3. The proposed college name change came on the heels of a tempestuous year, most of which I did not talk about here. In the last year or so, my college has declared financial exigency, laid off 20-ish percent of its already lean faculty and staff, and hired a new president, quickly followed by a new leadership team including provost (whom I am proud to say I had a hand in hiring as a member of the committee), chief marketing officer (a position that, shockingly, has never existed at our institution), vice president of enrollment (position has been largely vacant for the last 2 years), and vice president of business and finance (also vacant for about 2 years). My boss is retiring, which started some reorganization in the library and educational resources, which allowed us to hire a Student Outreach Librarian and also means that I have a “new” job and a “new” boss.
  4. I’m the Teaching and Learning Librarian! I think of it like the Provost of the library. While job duties between librarians are somewhat fluid here – we all pitch in to help where needed – my areas of leadership will be in curriculum, instruction, and faculty liaison-ing. It’s my old job, shifted sideways and deepened. I’m thrilled to be able to largely design my own job and also to shift jobs within my institution, something that I wasn’t sure was possible given the relative size of the college and library.
  5. We added a new person to our team! I’ll introduce our new Student Outreach Librarian when the time is right, but I’d like to report that I’m absolutely over the moon with our new colleague and I cannot wait to get stuck in to making the library even more awesome than it already is.
  6. I’m teaching FYS again this fall! I almost didn’t do it. My experience of last fall was significantly colored by an unusual and upsetting student “event” that came after final grades were posted and lasted into the early weeks of the spring semester. Frankly, in the shadow of that event, I wasn’t feeling great about what I had accomplished or my desire to do it again. Most of my feelings about the class were colored by that final experience. I knew I wanted to teach FYS again, but wasn’t sold on the idea of doing it right away. After a bit of time and some encouragement, I saw the benefit of teaching in consecutive years. It’s easier the second time, they say. You can be sure I’ll report back on that wisdom. I’m keeping my theme of “Cultivating Resilience” but I’m changing things around a bit. It has new texts (featuring readings from Carol Dweck’s Mindset) and a new project (problem-based learning for the win!) and, of course, new students and new personalities to navigate. I’m excited and also nervous. Seems about right.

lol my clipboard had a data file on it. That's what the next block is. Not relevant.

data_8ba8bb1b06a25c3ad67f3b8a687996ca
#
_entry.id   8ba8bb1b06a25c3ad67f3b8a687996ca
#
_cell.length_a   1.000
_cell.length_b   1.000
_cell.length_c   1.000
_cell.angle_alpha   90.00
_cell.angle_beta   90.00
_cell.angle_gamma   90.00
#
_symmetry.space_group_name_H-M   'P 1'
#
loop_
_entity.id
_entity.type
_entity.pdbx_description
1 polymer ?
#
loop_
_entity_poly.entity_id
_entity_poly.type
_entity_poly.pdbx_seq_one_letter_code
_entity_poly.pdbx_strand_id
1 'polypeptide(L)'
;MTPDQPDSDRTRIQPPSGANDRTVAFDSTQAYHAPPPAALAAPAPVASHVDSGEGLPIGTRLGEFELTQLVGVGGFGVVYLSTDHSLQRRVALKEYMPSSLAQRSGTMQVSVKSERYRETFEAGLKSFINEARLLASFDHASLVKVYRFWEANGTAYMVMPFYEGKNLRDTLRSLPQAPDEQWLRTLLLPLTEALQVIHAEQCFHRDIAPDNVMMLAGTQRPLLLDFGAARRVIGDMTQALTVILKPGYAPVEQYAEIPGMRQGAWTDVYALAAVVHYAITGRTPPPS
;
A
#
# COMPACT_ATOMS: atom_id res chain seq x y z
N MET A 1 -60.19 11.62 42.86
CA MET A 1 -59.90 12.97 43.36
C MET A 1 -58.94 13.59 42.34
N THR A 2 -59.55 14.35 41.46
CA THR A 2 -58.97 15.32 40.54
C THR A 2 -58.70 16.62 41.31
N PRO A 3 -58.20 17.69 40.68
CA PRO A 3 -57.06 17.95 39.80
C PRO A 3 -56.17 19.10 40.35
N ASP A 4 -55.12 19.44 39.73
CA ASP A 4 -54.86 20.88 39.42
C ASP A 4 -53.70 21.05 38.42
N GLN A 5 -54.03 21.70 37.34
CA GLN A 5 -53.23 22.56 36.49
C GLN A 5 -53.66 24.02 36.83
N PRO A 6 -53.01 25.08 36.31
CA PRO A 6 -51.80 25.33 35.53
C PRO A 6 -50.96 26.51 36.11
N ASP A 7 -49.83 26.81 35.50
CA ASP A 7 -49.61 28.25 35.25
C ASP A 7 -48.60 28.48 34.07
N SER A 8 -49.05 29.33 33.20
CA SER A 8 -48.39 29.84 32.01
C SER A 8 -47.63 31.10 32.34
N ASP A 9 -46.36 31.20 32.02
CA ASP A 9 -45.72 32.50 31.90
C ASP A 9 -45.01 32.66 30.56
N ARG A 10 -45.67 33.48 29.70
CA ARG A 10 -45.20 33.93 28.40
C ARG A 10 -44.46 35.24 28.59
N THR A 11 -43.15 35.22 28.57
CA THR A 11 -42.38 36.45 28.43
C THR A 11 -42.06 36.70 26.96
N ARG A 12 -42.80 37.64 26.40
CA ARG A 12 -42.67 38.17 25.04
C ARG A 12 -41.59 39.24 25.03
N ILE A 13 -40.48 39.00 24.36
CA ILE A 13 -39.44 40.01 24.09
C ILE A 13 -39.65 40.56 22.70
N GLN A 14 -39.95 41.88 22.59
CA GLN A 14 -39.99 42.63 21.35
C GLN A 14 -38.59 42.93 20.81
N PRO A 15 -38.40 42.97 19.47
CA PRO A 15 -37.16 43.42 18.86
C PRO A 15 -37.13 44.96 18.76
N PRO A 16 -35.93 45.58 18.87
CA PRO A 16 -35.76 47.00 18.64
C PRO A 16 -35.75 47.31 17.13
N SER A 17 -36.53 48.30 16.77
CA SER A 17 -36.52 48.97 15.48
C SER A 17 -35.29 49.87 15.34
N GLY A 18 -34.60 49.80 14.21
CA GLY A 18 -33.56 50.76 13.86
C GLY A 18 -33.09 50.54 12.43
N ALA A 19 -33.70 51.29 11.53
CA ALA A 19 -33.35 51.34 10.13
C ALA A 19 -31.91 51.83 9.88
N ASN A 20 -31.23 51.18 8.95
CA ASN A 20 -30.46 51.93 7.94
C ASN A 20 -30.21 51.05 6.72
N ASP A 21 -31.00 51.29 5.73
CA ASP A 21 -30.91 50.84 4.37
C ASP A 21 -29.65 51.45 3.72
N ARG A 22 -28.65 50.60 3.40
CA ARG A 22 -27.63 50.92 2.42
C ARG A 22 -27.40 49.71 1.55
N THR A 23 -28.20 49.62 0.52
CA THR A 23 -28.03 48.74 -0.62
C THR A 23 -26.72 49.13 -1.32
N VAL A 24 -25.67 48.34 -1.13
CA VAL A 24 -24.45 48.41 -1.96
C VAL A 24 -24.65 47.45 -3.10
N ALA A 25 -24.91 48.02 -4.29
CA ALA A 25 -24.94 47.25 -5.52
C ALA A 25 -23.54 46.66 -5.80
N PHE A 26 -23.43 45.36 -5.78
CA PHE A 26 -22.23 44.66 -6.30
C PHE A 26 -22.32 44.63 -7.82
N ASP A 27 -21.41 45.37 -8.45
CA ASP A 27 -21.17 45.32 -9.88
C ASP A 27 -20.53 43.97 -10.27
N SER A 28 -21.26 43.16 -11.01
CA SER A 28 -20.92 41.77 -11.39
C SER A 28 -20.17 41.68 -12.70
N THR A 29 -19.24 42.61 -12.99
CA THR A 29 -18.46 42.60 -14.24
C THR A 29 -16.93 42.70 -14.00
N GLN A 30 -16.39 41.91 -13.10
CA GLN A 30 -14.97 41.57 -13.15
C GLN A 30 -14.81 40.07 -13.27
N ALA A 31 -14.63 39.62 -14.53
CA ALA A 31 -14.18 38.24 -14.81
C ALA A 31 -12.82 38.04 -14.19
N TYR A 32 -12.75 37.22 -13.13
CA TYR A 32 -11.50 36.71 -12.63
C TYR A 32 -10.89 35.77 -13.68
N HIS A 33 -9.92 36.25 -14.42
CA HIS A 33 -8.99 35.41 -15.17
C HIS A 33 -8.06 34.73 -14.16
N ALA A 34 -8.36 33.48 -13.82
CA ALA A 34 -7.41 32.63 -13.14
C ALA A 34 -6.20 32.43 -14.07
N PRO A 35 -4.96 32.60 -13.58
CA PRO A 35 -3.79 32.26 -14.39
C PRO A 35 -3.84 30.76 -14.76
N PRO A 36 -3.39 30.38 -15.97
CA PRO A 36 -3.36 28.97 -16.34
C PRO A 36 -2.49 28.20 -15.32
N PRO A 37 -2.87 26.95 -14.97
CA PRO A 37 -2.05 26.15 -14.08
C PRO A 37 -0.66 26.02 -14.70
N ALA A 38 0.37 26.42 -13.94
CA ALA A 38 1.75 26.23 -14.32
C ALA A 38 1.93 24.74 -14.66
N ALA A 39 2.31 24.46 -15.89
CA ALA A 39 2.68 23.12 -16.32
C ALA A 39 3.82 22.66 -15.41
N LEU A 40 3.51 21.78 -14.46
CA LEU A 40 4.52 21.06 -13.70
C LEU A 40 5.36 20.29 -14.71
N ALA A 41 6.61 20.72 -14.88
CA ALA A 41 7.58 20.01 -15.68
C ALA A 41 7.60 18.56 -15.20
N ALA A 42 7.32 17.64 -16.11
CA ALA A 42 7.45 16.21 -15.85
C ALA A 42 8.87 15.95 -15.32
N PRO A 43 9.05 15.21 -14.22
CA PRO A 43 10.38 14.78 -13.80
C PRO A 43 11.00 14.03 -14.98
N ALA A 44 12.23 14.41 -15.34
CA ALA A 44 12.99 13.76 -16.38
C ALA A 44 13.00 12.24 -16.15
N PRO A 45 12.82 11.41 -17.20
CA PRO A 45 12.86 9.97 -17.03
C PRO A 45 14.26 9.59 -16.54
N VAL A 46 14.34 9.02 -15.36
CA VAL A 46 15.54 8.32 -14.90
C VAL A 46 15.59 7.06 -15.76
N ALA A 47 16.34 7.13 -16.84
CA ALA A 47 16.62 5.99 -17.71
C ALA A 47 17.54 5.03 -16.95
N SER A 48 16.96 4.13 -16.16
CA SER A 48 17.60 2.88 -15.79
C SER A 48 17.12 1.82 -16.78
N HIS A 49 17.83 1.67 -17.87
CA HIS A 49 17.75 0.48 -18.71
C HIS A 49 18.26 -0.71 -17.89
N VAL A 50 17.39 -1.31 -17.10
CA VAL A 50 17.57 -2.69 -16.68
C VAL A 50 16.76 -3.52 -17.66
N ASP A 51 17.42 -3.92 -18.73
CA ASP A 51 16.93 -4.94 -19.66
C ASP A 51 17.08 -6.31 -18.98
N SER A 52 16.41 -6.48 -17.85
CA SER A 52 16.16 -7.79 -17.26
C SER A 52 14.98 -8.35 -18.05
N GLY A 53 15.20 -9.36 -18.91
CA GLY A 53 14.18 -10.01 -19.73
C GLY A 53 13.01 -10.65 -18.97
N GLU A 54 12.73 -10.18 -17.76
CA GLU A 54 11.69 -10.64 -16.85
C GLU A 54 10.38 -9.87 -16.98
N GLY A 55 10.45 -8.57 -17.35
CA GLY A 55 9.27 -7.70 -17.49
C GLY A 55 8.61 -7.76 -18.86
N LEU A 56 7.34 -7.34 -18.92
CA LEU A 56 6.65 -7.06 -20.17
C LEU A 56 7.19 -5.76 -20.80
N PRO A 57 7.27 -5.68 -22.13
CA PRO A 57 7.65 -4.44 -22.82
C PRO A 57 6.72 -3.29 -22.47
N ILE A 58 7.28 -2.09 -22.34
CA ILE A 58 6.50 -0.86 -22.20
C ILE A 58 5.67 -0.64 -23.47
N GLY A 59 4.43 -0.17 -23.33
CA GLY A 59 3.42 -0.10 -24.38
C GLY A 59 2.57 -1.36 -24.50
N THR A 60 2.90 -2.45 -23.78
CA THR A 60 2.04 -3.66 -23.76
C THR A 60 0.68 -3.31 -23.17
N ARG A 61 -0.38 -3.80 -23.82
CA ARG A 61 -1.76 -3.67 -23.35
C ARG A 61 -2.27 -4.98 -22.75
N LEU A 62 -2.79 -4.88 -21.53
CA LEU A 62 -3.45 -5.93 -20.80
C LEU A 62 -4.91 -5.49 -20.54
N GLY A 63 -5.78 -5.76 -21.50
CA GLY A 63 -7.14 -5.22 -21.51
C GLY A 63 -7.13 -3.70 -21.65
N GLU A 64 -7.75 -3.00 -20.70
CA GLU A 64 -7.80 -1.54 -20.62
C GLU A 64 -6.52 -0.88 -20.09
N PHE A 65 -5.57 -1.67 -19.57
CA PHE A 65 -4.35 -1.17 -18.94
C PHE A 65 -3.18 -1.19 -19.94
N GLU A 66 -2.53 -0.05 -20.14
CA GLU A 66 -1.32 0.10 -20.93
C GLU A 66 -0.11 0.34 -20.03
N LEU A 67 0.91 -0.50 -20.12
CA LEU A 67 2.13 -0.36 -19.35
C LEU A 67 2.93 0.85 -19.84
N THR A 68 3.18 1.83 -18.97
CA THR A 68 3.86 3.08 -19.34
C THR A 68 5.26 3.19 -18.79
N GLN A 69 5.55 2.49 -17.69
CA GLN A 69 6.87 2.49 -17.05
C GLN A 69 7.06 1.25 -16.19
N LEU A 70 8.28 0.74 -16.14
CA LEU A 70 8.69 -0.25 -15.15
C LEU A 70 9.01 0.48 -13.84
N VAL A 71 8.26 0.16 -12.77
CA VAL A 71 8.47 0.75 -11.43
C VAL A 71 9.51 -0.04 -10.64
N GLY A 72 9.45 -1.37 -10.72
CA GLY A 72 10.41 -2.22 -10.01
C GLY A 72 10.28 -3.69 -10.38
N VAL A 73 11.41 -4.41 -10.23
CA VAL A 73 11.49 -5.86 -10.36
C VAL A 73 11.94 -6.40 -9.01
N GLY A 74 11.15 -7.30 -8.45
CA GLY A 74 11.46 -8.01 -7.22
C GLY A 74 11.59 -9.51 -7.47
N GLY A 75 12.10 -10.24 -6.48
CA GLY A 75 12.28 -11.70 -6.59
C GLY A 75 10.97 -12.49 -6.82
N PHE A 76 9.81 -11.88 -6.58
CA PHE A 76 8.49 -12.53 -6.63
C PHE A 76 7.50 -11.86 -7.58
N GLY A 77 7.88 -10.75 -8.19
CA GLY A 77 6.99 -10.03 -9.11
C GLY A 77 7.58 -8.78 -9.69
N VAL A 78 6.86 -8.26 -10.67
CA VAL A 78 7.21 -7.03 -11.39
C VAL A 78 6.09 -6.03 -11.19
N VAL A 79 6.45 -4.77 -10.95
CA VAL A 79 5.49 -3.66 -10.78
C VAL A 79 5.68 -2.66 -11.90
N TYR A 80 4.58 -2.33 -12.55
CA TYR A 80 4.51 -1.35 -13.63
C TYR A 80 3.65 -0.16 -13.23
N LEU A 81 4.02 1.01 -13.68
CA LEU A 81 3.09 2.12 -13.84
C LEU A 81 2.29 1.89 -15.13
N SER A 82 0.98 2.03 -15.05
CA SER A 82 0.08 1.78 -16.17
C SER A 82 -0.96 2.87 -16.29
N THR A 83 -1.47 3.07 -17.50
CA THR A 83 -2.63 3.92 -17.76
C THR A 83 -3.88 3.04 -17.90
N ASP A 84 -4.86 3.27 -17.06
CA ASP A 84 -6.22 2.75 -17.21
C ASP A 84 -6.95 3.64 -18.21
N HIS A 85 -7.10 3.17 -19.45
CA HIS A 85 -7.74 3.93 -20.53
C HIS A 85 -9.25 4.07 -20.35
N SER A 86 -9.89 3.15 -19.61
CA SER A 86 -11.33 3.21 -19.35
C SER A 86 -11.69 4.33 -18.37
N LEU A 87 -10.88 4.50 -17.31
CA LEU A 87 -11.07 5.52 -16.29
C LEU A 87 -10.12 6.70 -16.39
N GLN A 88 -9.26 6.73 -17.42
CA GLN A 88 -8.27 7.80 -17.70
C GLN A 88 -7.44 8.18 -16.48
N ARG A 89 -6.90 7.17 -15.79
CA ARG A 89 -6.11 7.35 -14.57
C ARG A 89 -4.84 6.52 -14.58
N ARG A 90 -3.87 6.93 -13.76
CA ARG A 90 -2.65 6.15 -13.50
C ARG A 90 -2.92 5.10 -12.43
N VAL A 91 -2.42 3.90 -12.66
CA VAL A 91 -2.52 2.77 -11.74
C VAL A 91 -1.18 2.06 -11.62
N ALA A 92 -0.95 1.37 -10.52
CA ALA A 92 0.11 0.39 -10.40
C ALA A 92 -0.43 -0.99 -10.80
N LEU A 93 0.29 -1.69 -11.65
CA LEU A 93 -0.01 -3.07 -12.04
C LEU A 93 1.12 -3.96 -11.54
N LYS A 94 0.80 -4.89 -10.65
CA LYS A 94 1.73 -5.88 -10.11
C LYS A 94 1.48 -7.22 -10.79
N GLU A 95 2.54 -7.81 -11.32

And, so, you see where my head has been the last months. It seems absurd to say “now that things have settled down a bit” in proximity to the start of fall semester, but truly that is how I feel. Now that things have settled down a bit, I hope to spend more time in this space. I have another post idea lined up, but, well, you know how change can be. While sometimes you can see change coming, you can’t always predict people’s or institutions’ reactions to it. In many ways, I feel a kinship with my FYS students who are asked to consider their resiliency and personal and community responses to challenge and change. Hmmm, how might I incorporate that into class…..?

What’s changed in your life recently?

Come work with me!

upstairs stack

We’re hiring a Student Outreach Librarian this summer! It’s a great opportunity for a librarian who is passionate about students and small academic libraries. Here’s the basic outline, directly from the description:

We are seeking candidates for the position of Student Outreach Librarian. Paul Smith’s College is a very small private college nestled in the beautiful Adirondack Park among forests and lakes that offer recreational opportunities and vibrant community events in all four seasons. The Joan Weill Adirondack Library at Paul Smith’s College Library is a central hub of campus, and it is widely praised and very well utilized by our community. The library staff is a small, nimble, healthy, collaborative group that is student-centered and dedicated to delivering excellent services that fulfill the mission of the college. We are seeking a creative, ambitious team player who is excited about the mission of academic libraries. The successful candidate will work collaboratively in many ways while providing leadership that creates opportunities for student outreach, engagement, and learning, both inside and outside of the library. Creativity and thoughtfully planned experimentation are encouraged. Additionally, this librarian will work closely with our Teaching and Learning Librarian to develop curriculum and deliver in-class instruction and resources to help our students achieve their academic goals. Extensive interaction with students is a major component of this position. A self-motivated, positive attitude is absolutely essential.

The full description can be found here.

P. S. I’m the Teaching and Learning Librarian.

Graphic Design for Maximum Engagement